Australian Native Edilbles

Native Hibiscus flower colours vary from yellow up north of Australia, to white in NSW, both with an attractive plum throat.

Hibiscus heterophyllus - Native hibiscus
Flower colours vary from yellow up north of Australia, to white in NSW, both with an attractive plum throat. They are prolific flowering plants and are hardy to most soils. They can be pruned after flowering to keep it as a small shrub. The flowers can be eaten raw as a vegetable in salads, or boiled in water. When boiled, the flowers turn red. Some make a Hibiscus tea drink, or syrup. The buds can also be boiled and eaten as a vegetable.

Tetragonia tetragonoides - Warrigal Greens
This spreading herb is native to protected coastal pockets and salty marshlands in both Australia and New Zealand. Captain cook was so impressed with this plant when he found it in NZ that he collected seed to take back to England where it remains a popular summer vegetable as it has a spinach flavour. Only leaves and young stems should be eaten and these both should be blanched for 3 minutes to remove soluble oxalates, and the water discarded.


Shallots, chopped, tossed until tender in olive oil
Warrigal greens, blanched
2 x 250 g cartons of low fat cottage cheese
(I used peppercorn and herb as I didn't have any native pepper or any other native herbs available)
1 x 250g carton of low fat sour cream
2 tablespoons lemon juice
pinch sugar

1. Process all ingredients.
2. Chill overnight.
3. Do not taste until next day - taste is disappointing when just made but the flavours all went through and it was good the next day.

Rubus rosifolius - Native raspberries
Australia has its own raspberries, which are not cold climate plants, but plants of the subtropics and tropics rainforests. The plants grow on the edge of the rainforest where there is more light, but in cultivation they certainly grow in full sun. The sweet red berries can be gathered and eaten raw. They can be used as substitutes for the exotic raspberries and have a similar prickly sprawling habit.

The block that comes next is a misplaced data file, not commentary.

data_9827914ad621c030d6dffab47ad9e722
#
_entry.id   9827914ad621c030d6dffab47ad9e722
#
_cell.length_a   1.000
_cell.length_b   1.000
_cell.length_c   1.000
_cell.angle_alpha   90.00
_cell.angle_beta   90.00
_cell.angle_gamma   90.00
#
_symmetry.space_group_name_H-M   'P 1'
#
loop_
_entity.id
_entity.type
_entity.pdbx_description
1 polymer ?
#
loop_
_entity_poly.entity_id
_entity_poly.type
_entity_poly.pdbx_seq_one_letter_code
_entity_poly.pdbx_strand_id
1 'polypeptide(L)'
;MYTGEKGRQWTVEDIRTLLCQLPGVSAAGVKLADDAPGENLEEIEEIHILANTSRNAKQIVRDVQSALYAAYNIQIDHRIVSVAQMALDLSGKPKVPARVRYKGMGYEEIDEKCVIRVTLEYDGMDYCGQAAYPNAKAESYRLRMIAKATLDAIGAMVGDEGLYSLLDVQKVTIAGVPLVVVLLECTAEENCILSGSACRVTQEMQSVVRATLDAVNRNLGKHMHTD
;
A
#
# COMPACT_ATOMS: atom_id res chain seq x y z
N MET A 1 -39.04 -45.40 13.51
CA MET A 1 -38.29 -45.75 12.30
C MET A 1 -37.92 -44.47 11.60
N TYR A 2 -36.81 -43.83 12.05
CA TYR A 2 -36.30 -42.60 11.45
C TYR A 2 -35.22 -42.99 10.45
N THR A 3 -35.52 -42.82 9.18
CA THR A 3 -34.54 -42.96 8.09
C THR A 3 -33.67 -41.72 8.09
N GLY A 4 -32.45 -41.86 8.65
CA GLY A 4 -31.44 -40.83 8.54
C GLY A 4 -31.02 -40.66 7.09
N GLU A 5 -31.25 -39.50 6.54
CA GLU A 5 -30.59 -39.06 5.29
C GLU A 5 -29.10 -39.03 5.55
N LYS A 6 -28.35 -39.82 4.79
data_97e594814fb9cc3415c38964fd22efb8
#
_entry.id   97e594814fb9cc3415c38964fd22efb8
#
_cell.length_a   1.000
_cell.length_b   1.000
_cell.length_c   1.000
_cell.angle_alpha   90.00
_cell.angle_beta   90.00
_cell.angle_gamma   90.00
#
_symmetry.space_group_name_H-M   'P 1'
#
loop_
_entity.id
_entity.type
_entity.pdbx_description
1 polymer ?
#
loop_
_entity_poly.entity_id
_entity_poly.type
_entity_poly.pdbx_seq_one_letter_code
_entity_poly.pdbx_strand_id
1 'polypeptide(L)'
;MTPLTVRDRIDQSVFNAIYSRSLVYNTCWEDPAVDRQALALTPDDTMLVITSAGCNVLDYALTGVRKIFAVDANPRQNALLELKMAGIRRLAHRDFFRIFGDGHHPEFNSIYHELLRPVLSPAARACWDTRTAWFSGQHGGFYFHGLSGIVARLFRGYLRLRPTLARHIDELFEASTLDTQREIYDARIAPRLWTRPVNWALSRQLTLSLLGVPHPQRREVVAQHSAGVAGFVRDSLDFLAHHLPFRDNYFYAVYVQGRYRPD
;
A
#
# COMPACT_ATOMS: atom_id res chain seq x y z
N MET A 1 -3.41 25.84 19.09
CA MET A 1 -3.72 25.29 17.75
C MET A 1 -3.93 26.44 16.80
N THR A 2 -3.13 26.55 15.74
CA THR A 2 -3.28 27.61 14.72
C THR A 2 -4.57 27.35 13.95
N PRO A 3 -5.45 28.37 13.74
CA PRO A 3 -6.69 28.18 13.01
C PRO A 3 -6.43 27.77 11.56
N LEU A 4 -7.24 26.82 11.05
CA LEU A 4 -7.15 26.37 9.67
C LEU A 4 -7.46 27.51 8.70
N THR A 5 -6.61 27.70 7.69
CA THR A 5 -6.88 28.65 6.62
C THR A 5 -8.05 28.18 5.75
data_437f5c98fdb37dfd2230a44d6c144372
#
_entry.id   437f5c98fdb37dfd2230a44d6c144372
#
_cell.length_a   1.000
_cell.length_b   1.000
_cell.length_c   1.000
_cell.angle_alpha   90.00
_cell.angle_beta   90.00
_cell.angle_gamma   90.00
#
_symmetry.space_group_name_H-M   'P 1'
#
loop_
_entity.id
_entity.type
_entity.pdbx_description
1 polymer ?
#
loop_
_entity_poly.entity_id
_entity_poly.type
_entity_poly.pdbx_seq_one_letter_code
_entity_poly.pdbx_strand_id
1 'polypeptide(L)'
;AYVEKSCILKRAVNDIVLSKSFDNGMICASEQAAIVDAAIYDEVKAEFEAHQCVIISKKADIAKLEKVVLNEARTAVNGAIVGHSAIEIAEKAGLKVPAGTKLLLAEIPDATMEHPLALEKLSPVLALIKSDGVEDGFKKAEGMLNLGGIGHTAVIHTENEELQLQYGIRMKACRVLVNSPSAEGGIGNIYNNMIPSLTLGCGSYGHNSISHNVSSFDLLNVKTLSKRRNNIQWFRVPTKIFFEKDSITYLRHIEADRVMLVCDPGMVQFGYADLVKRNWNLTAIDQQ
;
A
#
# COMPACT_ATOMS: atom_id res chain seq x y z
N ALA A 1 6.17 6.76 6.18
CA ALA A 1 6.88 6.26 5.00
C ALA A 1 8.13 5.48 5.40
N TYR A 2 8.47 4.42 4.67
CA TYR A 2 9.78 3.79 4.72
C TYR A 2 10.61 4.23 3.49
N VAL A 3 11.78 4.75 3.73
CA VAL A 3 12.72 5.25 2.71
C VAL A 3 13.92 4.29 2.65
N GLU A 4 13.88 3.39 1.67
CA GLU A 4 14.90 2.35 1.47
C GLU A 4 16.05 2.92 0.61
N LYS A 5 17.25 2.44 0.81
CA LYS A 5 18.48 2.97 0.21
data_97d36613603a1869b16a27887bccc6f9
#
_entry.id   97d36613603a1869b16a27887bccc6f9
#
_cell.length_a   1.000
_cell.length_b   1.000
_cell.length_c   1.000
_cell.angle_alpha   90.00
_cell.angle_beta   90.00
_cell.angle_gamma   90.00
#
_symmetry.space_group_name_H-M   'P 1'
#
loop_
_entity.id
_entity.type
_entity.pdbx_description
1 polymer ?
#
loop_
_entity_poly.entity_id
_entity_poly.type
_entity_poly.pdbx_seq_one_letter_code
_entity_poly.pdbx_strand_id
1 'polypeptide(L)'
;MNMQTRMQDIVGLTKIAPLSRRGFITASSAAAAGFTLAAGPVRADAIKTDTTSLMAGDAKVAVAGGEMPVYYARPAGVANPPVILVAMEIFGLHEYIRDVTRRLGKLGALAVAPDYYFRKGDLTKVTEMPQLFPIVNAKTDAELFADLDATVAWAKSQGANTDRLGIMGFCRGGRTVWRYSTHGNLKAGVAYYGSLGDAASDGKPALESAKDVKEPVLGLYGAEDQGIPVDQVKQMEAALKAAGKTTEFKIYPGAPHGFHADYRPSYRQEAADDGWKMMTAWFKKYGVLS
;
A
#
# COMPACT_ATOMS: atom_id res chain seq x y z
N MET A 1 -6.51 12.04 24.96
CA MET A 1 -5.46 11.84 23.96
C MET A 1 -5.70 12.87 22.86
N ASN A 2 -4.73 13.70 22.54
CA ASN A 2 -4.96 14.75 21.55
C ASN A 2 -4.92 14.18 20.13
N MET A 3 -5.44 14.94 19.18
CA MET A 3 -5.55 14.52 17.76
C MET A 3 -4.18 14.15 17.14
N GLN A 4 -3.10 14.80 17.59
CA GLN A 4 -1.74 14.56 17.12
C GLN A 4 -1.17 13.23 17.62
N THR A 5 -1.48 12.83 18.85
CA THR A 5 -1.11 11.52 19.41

Backhousia citriodora - Lemon-scented myrtle
A rainforest tree to approximately 8m, it’s used a lot in Australian modern cuisine. The leaves are used fresh or dried and ground and have a lemon and lime oil flavour. It makes a great tea. Clusters of cream flowers cover the tree in summer through to autumn. Great for cooking that needs lemon zest. Keep well watered in summer.

Austromyrtus dulcis – Midyim
This is a small rambling shrub with pointed leaves to 25 mm long, and which usually grows in sandy soil. Small white flowers are followed by round, blue-grey spotted fruits to 10 mm which ripen in autumn. The plant prefers full sun or partial shade, and is commonly grown in Queensland gardens. The midyim fruits were gathered and eaten fresh by aborigines. They have a pleasant, slightly aromatic taste.

Citris Australacica - Finger lime
The Finger Lime is a delicate understorey rainforest tree that naturally occurs in SE Queensland and Northern NSW. They are erect and grow up to 10m. The fruits can be green and cylindrical in shape, up to 100mm long and only about 20-30mm in diameter. They make an excellent pot specimen, have prominent thorns and do contain some seeds. They have a thin skin that ranges in colour from green, yellow, red, purple to even a black. The oil cells on the rind are small giving the fruit a great glossy appearance. Limes can be used in chutneys, jams, marmalades, savory sauces and refreshing drinks. The fruits can also be frozen successfully without destroying the fruits’ flavour or texture on thawing, thus allowing us to have access to the fruit all year around.


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